First the ‘shortie’, which is the one shown above, photographed in the seller’s cellar workshop, without any oil… I HOPE THAT HE DIDN’T RUN IT LIKE THAT; it looks like a perfectly normally shabby Super 7, it has the usual saddle and carriage , but the later top-slide (machined from a block instead of from a casting) and the rather ugly machined cross-slide end-plate. The tool-holder that came with it is one of those quick-change ‘Multifix’-style jobs which are expensive, that I am not fond of and that are a pain to set up properly. It also has only one tool-holder, as well, so why bother with the thing in the first place – the other ones were probably kept by the owner I bought it off in November of 2022 or he never received them either. It actually doesn’t work at all to my liking and is probably the reason why the sold the lathe in the first place (I’m sure that when properly setup, that ti would be great to use, but I can’t be bothered, to be honest… The rest of the Myford is OK, but has been quite heavily used in the past. The 1/3rd of the length of the bed nearest the chuck is worn more than the rest, as one would expect, and more on the back than the front. It is now being built up as an ML7 which I shall sell to ‘subsidise’ the longbed for myself, which will get the Super 7 Drive elements, headstock and tailstock off the ‘shortie’. The shorty will become an ML7 as a result.

The Longbed ML7 is in pretty good shape, especially the Super 7 bed, leadscrew, original saddle and cross-slide, which will be kept on it due to the differences in the leadscrew thread form and the split nut. Paint is in places a bit tatty, but will be cleaned up as I go along, all bearings will be replaced and the bed will be hand-scraped/flaked by myself when I feel that I need a workout!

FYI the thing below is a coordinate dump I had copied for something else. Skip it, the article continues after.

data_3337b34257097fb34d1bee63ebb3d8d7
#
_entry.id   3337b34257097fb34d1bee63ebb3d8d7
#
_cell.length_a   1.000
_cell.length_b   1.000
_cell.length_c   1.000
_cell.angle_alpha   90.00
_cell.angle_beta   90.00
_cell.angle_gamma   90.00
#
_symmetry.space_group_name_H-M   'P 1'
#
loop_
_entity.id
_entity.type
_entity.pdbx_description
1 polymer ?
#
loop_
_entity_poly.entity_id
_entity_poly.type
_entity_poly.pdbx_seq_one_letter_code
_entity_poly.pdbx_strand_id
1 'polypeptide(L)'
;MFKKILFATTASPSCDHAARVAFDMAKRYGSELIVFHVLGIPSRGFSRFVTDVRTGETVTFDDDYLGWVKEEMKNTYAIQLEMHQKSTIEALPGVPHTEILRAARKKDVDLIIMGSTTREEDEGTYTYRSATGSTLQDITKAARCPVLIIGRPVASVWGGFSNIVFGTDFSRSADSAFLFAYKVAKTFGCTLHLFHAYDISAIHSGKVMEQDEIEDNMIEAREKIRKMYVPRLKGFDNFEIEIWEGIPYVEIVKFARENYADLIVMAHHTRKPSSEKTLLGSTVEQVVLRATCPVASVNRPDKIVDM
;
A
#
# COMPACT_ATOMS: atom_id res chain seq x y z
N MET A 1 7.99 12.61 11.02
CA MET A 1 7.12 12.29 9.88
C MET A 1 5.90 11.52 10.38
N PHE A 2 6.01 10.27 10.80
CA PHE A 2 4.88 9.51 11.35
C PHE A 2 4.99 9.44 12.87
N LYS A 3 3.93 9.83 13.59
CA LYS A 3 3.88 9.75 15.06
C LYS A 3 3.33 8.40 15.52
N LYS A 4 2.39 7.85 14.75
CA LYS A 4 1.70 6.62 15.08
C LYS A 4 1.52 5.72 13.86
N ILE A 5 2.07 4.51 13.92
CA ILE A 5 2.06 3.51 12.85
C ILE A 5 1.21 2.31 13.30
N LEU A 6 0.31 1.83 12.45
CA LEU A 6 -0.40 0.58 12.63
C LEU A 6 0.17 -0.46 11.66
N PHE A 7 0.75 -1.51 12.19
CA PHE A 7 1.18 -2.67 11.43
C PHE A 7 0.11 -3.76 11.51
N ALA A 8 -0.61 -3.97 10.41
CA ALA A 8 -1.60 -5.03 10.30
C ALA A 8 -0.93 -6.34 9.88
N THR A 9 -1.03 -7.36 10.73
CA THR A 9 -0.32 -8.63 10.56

This one came on an original Myford cabinet stand (the style of which I have not yet seen illustrated), which I shall, of course, be keeping. The door is, I think a later addition, as is the ‘drip tray’, which looks sort of home-brewed. I will add a cutting-fluid feed, for which I also found the important parts.

KSL 49296 also had a few accessories with it including original toolholder and a quick-change ‘four-poster’, some face-plates and a nice fast chuck for the tailpost, along with lots of change-gears. Both of them have 380/400 Volt motors, which I can use at home with the necessary emulator/converter giving the same power output from the motor without having to get a 400V. setup installed by an electrician. The cost of the ‘black box’ and switches is around €250 (or up to €650 if you really want to pay that much) for everything, so actually cheaper than a new motor and is portable, so usable on any other machines that I might get in the future with ‘Starkstrom’! The beauty of that is that the 400V motors runs a lot smoother and gives a better finish than the jittery single-phase ones and they are not as sensitive to frequent switching on and off – in this case not so important for me as the Super7 has a clutch (missing on the ML7). Being a 1959 model, it is the first clutch system, for which there are no longer parents, but the last one I had ran perfectly, so I’m hoping that this will do so as well.

I started work on the shortie a few weeks ago and since they were both dismantled for transport and had already been carried upstairs(!) to work on on my closed balcony, I thought that I would start with stripping and painting the bed. My left elbow has been playing up again after my mishap with the Husqvarna a while back, so I thought some light work was the best place to start!